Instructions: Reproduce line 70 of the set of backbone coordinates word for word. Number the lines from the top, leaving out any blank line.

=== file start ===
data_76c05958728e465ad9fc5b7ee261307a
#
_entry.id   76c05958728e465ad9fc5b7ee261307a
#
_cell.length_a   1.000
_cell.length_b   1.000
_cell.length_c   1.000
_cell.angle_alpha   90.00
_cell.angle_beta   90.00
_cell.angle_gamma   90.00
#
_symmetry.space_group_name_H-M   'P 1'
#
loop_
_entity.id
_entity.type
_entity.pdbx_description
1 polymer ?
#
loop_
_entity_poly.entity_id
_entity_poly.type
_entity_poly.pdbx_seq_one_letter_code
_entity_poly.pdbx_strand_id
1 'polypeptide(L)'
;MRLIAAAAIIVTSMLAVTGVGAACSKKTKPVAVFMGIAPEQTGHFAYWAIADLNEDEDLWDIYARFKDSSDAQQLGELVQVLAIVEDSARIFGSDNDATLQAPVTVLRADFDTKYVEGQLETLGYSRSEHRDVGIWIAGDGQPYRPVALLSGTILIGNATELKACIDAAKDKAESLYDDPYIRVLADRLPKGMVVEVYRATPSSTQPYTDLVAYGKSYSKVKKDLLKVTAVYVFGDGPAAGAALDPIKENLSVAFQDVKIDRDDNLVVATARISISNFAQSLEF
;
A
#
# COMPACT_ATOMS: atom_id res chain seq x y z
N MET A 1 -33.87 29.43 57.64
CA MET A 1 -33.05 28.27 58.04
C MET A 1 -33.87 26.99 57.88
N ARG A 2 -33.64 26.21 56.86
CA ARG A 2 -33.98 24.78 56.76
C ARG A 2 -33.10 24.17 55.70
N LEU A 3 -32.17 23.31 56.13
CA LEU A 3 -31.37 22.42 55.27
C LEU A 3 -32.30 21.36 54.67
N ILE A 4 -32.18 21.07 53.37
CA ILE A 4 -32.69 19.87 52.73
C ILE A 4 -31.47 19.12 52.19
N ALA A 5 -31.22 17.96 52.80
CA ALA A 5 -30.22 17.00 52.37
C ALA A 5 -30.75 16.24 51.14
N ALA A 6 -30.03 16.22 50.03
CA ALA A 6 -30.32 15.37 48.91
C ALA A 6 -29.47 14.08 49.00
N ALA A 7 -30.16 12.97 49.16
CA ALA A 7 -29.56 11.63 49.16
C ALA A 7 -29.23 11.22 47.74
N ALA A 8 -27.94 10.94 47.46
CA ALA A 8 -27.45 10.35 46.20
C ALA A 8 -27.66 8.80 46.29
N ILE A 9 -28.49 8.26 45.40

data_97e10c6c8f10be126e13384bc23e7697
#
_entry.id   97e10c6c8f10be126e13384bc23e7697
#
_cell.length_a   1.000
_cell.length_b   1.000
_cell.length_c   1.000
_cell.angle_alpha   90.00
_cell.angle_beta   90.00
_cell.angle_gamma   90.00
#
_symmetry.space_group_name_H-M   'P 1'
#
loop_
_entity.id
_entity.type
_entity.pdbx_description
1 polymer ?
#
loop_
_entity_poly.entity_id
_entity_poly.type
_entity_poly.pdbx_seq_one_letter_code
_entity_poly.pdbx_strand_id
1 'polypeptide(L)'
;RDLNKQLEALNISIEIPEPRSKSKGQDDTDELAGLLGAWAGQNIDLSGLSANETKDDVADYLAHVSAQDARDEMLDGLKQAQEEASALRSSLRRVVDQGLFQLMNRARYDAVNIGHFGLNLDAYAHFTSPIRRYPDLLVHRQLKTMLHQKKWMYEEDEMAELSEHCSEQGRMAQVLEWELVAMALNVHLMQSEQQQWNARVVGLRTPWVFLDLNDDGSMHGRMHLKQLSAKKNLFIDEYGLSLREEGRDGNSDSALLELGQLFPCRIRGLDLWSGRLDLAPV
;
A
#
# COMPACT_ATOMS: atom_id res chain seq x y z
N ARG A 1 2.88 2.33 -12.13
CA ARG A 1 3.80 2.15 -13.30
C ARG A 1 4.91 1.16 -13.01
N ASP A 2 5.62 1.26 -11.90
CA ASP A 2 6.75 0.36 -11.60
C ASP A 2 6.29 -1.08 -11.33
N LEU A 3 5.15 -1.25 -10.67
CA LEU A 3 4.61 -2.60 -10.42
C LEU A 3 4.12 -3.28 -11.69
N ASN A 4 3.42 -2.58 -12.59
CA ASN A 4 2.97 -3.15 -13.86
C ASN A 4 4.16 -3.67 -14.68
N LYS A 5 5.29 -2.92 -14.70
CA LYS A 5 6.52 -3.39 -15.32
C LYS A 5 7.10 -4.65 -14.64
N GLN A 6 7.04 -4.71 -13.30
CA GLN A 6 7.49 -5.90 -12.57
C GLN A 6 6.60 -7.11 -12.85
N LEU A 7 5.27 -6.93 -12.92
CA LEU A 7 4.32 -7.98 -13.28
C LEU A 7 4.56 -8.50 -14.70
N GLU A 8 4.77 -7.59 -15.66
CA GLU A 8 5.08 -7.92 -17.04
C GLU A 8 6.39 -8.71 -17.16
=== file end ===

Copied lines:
_entity.id